The quote from the Italian writer Italo Calvino was made during a debate held on ‘industry and literature’ at the beginning of the 1960s. Calvino sums up what were to become dominant themes in later accounts of the period, namely, the growth of automation and the increasing role played by technology within society. Both of these themes are important within ergonomics and continue today as sources of debate in research and practical applications of the subject. Similarly, many issues have declined in interest or relevance as compared to 40 years ago. Much has been written about the origins of ergonomics, alongside other discussions centred around pioneers within ergonomics and the future of the discipline (e.g. Frederic Bartlett). By comparison, little detailed information is available covering specific periods within the development of ergonomics. This paper focuses on the 1960s within UK ergonomics for a number of reasons. First, the 1960s can be seen as a mid-point between the immediate post-war roots and birth of ergonomics and its subsequent development into a fully fledged discipline. Second, during the 1960s, ergonomics became firmly established within industry and made firm steps towards closer engagement with civil, government and industrial users and practitioners. The late Brian Shackel (1927–2007), in a paper written to celebrate the 50th anniversary of ergonomics within EMI, viewed the period as a bridge between earlier work on military ergonomics and a later focus on consumer ergonomics in the 1970s.

In 2009 the UK Ergonomics Society celebrates its 60th anniversary. It seems timely and appropriate to stand back and review trends and developments over the period and compare these with present day ergonomics.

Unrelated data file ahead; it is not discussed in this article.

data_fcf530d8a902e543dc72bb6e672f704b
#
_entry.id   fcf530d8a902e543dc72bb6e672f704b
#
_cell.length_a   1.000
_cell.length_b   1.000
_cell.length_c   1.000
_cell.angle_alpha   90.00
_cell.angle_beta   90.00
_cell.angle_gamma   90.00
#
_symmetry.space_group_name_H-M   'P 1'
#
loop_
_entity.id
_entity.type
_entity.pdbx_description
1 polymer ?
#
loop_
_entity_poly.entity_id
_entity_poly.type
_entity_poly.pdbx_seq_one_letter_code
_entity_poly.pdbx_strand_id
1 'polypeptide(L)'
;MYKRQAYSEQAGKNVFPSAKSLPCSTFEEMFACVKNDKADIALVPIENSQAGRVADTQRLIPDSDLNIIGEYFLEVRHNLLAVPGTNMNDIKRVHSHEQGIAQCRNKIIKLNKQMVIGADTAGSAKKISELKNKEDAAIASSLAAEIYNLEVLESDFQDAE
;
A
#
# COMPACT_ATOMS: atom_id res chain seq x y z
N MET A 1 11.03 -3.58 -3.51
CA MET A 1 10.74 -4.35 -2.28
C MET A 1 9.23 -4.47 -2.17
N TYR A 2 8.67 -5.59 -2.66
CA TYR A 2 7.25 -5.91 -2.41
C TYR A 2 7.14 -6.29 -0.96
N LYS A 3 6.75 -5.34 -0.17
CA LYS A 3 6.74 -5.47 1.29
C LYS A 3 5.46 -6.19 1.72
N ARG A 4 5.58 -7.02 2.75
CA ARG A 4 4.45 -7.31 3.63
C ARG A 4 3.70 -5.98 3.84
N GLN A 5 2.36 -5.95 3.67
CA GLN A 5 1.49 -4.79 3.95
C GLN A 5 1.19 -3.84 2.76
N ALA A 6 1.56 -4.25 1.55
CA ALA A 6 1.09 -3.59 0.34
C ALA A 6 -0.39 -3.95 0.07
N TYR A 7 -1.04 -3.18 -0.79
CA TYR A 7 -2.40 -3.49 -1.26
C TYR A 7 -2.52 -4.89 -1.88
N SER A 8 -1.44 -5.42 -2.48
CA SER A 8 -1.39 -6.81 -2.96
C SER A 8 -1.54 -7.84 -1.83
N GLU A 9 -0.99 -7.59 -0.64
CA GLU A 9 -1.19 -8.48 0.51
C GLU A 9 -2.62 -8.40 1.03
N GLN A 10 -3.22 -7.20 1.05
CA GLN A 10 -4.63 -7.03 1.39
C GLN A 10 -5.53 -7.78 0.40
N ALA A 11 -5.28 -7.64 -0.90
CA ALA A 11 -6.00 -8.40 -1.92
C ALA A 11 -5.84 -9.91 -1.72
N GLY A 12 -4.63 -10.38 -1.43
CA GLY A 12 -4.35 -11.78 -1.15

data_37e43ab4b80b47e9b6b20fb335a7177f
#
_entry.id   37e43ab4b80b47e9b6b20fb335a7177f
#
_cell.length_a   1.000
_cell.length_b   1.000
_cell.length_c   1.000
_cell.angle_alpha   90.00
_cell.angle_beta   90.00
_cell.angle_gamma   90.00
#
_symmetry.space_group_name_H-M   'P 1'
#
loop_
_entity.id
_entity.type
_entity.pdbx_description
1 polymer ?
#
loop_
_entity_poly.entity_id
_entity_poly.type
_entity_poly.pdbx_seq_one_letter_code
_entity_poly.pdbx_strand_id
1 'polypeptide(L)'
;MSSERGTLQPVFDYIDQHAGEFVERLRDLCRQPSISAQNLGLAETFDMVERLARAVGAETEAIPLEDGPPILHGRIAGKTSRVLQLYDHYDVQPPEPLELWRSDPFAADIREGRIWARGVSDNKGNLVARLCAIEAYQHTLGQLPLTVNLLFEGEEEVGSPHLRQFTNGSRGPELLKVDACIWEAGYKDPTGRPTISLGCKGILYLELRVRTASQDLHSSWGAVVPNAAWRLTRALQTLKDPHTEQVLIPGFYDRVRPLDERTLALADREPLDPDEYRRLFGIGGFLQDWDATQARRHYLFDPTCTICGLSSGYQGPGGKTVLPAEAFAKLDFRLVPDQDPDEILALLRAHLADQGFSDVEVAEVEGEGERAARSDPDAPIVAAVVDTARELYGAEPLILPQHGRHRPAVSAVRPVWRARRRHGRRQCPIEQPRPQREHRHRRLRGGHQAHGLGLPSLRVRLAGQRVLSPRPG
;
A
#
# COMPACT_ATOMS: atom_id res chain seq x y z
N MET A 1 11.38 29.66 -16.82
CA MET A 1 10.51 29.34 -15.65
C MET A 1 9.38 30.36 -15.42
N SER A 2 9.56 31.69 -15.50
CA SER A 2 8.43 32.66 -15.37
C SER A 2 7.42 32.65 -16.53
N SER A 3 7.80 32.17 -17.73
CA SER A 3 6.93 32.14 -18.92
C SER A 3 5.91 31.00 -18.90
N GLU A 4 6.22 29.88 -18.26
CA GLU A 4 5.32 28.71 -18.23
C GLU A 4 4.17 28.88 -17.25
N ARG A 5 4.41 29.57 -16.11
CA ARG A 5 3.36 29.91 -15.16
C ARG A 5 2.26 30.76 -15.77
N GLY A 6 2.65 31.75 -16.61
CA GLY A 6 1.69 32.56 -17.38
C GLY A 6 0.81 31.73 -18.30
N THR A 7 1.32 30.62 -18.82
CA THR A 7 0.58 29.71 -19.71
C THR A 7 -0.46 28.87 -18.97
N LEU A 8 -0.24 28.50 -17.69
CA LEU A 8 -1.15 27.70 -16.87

Taylor and Francis Ergonomics Ken Eason developments 1956 1974 within uk ergonomics

Taylor and Francis Publication Link

WATERSON P. AND EASON K.D. 1966 and All That: Trends and Developments 1956-1974 within UK Ergonomics. Ergonomics 52(11) 1323-1341

Afterword: The Past, Present and Future of Sociotechnical Systems Theory

Introduction:

Afterword: The Past, Present and Future of Sociotechnical Systems Theory Ken EasonIt is a rare privilege to have been the inspiration behind the production of this collection of papers and I warmly thank all of the contributors, especially Patrick Waterson, for reminding me of so many debates and giving me so much to reflect upon. I was especially pleased to find such a strong theme running through these papers, a theme that has been an obsession for me for over 40 years: sociotechnical systems theory. Throughout my career I have been concerned with systems approaches in ergonomics because they enable us to recognize that people at work often engage in tasks as part of a complex system and this has profound effects on them and their task performance. Of all the systems approaches that are available I have found sociotechnical systems theory the most powerful way of explaining systems behaviour and the most useful in designing new systems. My aim in these pages is to use the insights that the authors in this volume have provided to reflect on what has been important to me about sociotechnical systems theory, on where this approach is in the present day and what contribution it might make in the future.